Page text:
Thanks to the Nature Conservancy’s Cool Green Science website for this:
Bivalve and seaweed farming systems result in measurable increases in fish and invertebrate abundance and diversity, new research from The Nature Conservancy, University of New England, University of Melbourne, and the University of Adelaide finds.
In the first comprehensive global review of studies quantifying the habitat benefits of mussel, oyster, clam, and seaweed farms, scientists found that these food production systems had a positive impact on marine habitat value in comparison to sites without farms. However, different aquaculture species and farming methods provided different outcomes. Aquaculture of bivalves – two-shelled animals like mussels, oysters, and clams – seems to provide habitat more effectively than aquaculture of seaweeds, though there is less research available reflecting the impact and benefits of the highly diverse seaweed farming methods and species.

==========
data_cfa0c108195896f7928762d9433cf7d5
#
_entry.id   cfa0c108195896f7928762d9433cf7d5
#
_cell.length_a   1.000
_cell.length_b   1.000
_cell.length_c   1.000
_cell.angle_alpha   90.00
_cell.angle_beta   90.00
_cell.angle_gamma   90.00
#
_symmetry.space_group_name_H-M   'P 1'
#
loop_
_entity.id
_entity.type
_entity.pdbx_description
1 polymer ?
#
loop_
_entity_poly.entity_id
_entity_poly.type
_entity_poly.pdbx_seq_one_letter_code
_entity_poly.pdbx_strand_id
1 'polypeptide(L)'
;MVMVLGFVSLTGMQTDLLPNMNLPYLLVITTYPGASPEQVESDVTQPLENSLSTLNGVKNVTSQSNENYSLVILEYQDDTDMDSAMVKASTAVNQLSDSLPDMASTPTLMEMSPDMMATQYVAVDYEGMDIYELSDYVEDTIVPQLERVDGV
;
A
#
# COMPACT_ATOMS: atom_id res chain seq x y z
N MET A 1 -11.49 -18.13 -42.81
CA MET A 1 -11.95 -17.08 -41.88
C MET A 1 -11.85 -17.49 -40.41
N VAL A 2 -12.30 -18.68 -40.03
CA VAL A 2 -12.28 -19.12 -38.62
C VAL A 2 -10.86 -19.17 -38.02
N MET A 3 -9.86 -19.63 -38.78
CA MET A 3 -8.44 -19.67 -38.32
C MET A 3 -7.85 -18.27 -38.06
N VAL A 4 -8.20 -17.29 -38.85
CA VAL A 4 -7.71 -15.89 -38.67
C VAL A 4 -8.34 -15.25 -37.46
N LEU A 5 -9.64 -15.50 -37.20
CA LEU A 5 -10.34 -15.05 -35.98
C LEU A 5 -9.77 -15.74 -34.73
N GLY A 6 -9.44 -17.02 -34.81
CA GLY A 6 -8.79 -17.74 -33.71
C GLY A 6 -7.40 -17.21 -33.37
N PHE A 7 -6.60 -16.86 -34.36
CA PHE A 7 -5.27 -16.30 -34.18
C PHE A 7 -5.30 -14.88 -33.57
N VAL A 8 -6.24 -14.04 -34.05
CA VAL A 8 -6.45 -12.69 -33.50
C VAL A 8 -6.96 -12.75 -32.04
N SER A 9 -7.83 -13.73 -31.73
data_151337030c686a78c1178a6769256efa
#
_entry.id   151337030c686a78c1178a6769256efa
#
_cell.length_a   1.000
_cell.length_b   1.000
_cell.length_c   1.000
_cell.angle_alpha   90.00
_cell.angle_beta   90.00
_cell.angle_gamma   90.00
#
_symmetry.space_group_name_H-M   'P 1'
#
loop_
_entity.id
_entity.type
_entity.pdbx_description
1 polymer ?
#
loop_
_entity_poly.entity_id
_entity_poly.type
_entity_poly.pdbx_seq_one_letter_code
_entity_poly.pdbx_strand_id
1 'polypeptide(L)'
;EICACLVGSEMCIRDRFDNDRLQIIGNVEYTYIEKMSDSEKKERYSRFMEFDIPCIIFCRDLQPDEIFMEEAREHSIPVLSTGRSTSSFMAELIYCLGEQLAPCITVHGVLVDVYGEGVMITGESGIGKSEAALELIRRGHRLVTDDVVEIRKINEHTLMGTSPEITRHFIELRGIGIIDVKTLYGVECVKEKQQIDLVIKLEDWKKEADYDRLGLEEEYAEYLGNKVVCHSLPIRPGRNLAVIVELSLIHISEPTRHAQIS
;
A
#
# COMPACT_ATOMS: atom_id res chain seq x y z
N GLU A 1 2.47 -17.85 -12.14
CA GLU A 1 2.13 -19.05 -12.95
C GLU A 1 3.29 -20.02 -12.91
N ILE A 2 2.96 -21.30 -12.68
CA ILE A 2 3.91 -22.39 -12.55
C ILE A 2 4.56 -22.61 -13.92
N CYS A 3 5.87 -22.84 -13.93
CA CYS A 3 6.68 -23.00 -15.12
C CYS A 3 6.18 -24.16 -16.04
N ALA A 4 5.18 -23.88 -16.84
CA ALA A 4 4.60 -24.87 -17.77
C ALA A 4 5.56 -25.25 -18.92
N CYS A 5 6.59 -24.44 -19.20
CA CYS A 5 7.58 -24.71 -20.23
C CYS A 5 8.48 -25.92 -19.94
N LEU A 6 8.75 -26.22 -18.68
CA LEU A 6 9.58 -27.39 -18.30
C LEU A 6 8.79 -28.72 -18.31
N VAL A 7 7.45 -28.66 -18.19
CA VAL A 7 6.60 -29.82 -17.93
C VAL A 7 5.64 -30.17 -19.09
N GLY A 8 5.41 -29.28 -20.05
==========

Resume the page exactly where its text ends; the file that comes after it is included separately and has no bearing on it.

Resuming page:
“Unfortunately, aquaculture can have a history of mismanagement. With better research and understanding, we are beginning to recognize the full scope of benefits from aquaculture such as shellfish and seaweed farming, which will advance/improve our planning and practices” says Tiffany Waters, TNC’s Global Aquaculture Manager…
Read the whole article here.